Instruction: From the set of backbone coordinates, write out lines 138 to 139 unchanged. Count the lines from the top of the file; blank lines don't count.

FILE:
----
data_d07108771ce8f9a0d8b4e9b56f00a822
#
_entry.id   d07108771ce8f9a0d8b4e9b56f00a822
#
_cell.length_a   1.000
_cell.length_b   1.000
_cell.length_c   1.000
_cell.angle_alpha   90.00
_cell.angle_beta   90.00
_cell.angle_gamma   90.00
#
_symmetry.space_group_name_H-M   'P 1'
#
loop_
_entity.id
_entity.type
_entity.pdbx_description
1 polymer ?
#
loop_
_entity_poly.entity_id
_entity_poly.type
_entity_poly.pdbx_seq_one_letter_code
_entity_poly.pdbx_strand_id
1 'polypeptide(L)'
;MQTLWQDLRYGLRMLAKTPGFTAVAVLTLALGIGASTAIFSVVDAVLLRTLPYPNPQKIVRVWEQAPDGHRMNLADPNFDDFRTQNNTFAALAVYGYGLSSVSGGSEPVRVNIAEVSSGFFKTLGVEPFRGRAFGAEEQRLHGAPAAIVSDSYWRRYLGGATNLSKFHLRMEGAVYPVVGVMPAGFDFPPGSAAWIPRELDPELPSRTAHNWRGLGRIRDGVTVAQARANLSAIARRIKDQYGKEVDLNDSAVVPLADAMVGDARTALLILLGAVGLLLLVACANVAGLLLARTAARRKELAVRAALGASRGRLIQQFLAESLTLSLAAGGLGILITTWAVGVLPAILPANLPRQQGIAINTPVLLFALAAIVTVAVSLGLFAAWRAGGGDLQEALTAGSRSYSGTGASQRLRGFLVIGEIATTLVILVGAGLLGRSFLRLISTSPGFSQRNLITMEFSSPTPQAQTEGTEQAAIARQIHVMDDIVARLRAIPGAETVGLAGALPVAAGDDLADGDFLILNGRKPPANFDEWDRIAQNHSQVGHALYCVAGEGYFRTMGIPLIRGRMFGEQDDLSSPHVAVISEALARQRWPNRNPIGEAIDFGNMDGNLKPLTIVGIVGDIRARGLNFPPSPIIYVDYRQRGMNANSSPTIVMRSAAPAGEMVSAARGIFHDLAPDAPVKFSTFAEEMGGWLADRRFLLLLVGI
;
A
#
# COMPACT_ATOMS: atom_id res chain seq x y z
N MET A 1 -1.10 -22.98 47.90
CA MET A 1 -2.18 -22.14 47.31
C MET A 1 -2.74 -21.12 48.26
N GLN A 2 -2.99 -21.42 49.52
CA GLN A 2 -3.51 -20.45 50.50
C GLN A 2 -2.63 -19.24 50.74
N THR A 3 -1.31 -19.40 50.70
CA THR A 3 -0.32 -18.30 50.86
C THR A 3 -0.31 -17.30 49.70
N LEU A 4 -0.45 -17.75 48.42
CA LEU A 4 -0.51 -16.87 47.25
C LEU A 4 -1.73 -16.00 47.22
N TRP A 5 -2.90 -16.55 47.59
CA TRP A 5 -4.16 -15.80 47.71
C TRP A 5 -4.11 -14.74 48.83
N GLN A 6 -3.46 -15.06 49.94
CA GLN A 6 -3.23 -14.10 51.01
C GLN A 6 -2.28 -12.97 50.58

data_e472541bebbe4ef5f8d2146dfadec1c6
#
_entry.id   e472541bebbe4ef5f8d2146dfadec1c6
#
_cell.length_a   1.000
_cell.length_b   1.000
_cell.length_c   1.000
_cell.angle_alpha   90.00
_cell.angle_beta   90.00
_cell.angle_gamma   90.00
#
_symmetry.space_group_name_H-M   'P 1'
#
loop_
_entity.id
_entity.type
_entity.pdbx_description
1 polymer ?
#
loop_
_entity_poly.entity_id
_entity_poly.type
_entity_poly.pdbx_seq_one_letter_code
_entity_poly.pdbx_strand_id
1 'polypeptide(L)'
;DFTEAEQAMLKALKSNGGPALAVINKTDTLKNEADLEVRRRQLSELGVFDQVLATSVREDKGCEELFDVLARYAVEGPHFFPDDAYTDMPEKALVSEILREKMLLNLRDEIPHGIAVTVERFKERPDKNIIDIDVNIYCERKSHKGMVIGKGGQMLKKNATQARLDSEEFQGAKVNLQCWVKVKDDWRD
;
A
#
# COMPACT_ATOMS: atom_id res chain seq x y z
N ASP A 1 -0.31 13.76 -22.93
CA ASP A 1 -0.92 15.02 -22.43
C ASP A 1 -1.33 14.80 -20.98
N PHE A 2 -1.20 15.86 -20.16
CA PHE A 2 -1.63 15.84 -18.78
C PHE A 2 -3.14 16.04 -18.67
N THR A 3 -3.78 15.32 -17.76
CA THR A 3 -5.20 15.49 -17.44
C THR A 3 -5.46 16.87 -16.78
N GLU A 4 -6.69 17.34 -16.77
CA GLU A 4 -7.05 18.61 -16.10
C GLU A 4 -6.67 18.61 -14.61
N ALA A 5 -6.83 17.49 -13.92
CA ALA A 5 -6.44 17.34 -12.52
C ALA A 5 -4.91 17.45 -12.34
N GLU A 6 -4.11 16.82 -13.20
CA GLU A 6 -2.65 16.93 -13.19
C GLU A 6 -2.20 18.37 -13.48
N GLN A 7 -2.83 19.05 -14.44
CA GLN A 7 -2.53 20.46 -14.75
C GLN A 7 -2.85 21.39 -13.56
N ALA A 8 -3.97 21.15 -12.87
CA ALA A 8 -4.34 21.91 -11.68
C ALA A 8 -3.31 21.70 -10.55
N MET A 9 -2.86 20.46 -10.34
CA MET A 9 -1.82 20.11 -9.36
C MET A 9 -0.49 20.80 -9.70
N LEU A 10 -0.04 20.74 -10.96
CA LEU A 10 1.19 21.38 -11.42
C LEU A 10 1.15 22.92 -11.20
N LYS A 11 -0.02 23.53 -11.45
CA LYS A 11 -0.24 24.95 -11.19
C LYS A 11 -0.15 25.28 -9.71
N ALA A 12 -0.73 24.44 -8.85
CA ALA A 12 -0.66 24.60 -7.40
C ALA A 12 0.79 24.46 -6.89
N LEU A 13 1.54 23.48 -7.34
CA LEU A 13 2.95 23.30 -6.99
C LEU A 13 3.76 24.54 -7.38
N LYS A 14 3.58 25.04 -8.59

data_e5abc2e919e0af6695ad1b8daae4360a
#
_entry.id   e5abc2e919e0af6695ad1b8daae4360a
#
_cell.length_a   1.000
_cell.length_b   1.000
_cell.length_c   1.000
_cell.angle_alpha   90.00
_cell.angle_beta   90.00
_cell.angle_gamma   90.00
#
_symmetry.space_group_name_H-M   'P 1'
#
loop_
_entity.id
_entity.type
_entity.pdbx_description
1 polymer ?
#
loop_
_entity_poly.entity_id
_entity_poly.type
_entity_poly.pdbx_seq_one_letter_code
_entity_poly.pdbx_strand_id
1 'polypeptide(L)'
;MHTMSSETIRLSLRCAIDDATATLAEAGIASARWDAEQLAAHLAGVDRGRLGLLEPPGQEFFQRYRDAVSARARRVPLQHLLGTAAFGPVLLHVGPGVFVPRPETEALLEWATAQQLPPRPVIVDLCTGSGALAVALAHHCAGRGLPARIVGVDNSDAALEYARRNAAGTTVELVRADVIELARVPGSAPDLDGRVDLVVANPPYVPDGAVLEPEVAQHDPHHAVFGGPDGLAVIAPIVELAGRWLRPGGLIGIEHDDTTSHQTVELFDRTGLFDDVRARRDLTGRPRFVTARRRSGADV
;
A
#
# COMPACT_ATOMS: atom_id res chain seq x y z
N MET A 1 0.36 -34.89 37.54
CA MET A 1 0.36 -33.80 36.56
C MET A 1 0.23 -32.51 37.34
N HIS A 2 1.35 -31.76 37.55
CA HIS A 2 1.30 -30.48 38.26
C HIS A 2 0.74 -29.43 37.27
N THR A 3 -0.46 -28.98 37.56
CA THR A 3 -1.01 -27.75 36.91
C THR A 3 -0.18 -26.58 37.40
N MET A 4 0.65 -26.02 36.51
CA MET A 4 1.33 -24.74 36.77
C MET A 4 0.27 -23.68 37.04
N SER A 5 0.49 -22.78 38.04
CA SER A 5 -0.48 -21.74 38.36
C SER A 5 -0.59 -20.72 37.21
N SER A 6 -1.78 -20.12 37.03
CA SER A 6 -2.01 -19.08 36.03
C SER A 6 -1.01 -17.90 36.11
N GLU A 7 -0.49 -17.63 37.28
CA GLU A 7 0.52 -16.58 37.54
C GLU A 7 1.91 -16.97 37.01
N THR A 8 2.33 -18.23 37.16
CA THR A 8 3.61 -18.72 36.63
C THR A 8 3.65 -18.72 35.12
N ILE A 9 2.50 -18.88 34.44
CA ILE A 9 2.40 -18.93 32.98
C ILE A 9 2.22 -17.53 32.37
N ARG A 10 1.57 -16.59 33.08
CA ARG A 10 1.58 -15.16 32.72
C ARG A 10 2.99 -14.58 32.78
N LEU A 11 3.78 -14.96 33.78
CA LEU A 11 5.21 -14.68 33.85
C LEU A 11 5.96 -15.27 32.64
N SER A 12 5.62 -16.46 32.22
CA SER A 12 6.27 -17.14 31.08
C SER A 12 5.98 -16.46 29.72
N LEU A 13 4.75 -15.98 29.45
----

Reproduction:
loop_
_entity_poly.entity_id